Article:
On June 2, presidential candidate Hillary Clinton gave a national security speech that was less a foreign policy speech, and more a partisan attack on Donald Trump, IPS’s Phyllis Bennis said in an interview with the Real News Network.

“She talked about all of the crazy stuff that Donald Trump has said. That’s easy to do,” Bennis said. “But her alternatives, her proposals are not working either.”

Clinton mentioned a set of broad ideas for dealing with ISIS, including intensifying air campaigns. Bennis said this is something Clinton has talked about for a long time, and something that President Obama has been doing for a long time, and it hasn’t defeated ISIS or ended the war.

For a campaign that’s running on the value of experience, Bennis said Clinton did not talk about her role in the intervention of Libya, where regime change left the country in absolute chaos and violence.

“She was the Secretary of State, not the Secretary of Defense. As diplomat-in-chief, whether it was about Iraq, or about Libya, her choice was always military,” Bennis said.

Even as she touted her involvement in the nuclear deal with Iran during her speech, Clinton focused on her job as being to get tougher sanctions, Bennis said, keeping her focus on her credibility as a warmonger.

“The problem that poses for people across this country is that the choice between the kind of chaos of Trump’s policy that’s so incredibly dangerous, versus a very clear, very committed militaristic commitment to regime change and U.S. domination in the Hillary Clinton foreign policy is not much of a choice,” Bennis said.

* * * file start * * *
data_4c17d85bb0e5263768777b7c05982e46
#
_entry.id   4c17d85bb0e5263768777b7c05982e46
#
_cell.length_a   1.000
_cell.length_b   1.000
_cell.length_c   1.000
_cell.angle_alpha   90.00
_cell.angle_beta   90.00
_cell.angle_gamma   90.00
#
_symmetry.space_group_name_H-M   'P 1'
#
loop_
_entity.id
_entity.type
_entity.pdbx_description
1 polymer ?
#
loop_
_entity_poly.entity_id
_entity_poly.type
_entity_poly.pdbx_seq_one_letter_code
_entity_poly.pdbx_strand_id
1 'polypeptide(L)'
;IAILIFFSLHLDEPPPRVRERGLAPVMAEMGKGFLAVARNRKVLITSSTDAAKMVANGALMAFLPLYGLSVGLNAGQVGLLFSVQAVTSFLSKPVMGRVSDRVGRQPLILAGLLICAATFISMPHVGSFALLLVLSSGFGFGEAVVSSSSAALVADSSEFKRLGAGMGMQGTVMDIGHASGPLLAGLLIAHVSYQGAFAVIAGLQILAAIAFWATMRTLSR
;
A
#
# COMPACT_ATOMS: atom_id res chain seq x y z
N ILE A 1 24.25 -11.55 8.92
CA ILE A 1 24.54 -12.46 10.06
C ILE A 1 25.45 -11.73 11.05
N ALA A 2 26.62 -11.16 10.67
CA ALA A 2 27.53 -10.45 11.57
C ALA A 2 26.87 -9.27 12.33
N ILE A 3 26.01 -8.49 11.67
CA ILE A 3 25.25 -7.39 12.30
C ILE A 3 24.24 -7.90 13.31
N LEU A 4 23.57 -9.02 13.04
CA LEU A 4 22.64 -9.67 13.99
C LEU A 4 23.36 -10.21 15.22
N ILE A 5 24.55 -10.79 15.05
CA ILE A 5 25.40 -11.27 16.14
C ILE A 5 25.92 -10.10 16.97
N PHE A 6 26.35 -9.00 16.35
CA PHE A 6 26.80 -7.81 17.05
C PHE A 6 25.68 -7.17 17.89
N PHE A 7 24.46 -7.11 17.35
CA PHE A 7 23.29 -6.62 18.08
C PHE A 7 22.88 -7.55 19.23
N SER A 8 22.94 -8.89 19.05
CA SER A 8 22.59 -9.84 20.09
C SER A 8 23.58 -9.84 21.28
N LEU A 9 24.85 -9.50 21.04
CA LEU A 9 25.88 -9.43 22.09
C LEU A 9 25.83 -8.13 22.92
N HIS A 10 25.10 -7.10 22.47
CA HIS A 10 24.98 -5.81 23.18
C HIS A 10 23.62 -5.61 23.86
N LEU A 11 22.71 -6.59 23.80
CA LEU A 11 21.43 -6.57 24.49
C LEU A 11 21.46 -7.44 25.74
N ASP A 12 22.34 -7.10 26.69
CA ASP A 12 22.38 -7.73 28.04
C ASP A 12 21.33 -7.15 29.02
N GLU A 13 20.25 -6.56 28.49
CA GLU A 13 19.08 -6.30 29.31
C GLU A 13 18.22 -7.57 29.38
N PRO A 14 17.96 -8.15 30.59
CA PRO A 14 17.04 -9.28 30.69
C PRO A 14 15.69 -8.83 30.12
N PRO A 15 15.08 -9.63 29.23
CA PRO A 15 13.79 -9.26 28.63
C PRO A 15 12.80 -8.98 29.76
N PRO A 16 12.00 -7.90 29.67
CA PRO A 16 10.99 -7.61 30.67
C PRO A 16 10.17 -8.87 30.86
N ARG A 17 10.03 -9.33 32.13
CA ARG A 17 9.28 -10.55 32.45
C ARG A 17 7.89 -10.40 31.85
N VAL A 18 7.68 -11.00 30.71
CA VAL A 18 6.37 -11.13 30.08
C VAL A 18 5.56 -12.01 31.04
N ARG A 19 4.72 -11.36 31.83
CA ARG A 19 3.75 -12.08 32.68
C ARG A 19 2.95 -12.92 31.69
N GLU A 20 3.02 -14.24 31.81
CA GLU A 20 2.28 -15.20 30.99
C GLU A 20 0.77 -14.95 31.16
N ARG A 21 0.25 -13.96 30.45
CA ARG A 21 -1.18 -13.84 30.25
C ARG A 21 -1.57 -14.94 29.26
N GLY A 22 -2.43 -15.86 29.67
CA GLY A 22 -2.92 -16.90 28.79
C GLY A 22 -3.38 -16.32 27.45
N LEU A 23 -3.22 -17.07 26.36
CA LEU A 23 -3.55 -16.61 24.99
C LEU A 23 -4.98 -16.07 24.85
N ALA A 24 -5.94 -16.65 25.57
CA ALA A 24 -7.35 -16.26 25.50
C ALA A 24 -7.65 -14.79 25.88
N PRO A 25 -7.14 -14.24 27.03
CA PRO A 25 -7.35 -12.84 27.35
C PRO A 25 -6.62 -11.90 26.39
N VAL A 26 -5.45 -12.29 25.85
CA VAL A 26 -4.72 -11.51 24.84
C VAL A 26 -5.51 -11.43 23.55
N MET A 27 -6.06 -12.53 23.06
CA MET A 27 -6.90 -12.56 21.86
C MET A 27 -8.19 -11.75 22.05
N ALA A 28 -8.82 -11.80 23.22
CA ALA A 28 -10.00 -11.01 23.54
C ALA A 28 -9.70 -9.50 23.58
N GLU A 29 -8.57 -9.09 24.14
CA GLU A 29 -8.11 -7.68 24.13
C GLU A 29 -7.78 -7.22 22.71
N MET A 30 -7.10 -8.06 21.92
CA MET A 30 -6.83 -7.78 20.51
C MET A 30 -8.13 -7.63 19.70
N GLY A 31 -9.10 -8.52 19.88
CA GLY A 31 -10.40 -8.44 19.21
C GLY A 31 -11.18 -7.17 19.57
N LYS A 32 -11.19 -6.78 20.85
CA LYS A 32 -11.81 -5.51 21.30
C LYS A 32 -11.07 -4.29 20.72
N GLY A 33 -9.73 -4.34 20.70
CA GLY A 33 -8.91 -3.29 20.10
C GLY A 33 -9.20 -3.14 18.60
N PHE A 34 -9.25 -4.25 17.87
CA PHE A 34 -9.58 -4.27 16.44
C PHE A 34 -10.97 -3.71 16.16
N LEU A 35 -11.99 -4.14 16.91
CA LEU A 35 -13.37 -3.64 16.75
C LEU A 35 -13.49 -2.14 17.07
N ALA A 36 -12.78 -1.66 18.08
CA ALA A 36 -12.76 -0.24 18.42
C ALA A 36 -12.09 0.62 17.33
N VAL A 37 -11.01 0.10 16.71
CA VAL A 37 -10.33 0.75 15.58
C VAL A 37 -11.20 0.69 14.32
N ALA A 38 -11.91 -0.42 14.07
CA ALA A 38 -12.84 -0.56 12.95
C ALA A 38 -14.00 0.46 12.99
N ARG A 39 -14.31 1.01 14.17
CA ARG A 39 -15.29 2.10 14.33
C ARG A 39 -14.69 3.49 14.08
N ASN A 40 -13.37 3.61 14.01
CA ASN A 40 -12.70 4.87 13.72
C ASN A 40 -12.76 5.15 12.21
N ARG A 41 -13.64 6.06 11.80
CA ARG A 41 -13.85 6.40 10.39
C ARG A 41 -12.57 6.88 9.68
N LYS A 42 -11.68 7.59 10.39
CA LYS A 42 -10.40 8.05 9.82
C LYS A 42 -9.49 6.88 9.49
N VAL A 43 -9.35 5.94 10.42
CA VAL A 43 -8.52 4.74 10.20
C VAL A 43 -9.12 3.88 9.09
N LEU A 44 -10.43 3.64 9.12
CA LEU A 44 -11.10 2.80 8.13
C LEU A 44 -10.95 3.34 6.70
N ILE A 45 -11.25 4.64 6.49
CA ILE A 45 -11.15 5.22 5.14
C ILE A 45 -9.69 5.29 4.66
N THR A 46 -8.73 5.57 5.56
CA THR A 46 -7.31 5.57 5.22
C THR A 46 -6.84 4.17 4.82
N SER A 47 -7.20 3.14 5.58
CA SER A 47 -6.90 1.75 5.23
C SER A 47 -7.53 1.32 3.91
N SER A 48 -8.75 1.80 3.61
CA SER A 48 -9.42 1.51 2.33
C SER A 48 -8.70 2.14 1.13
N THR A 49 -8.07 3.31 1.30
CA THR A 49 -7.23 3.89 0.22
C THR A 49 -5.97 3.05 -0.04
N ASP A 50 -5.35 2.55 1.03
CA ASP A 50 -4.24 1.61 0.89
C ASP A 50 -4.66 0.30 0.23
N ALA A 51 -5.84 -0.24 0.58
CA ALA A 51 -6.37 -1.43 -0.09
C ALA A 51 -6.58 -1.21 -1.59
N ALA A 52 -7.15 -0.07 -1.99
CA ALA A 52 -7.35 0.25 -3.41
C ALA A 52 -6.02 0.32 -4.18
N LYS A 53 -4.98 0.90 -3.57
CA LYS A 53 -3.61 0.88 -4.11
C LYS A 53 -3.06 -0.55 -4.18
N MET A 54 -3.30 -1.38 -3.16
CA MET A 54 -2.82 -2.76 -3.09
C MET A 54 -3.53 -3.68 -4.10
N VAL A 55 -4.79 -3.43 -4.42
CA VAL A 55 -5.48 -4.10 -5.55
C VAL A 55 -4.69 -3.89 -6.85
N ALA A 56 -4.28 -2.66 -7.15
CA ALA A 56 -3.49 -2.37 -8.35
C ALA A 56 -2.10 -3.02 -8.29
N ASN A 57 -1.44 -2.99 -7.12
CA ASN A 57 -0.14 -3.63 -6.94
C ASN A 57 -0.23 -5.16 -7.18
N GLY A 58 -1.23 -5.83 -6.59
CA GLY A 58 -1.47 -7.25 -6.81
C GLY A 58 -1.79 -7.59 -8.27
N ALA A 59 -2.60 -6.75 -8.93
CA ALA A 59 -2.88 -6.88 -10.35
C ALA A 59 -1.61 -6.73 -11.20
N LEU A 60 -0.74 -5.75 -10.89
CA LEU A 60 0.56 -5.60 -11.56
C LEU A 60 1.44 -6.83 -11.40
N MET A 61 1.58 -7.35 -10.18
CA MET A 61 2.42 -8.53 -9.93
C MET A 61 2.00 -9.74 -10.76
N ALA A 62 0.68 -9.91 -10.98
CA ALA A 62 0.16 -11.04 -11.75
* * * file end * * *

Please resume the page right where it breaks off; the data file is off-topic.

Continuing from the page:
Clinton’s national security speech put her to the right of Trump on foreign policy, and that’s why, Bennis said, it’s important that this speech came out before the California primary.

Although Clinton was positioning herself as if she were already the nominee of the democratic party, “There is still a choice,” Bennis said.

Although Bennis has her own idea for what a Bernie Sanders’ foreign policy should look like, based on the idea of ‘no wars for the billionaire class’, she noted that his campaign has made its interest in engaging with social movements a much more critical part of what it means to run for president in this country.

“As progressives, our movements have not demanded collectively enough  focus on an alternative foreign policy that’s based on diplomacy instead of war, not diplomacy as one weapon of war,” Bennis said.

Phyllis Bennis directs the New Internationalism project at the Institute for Policy Studies.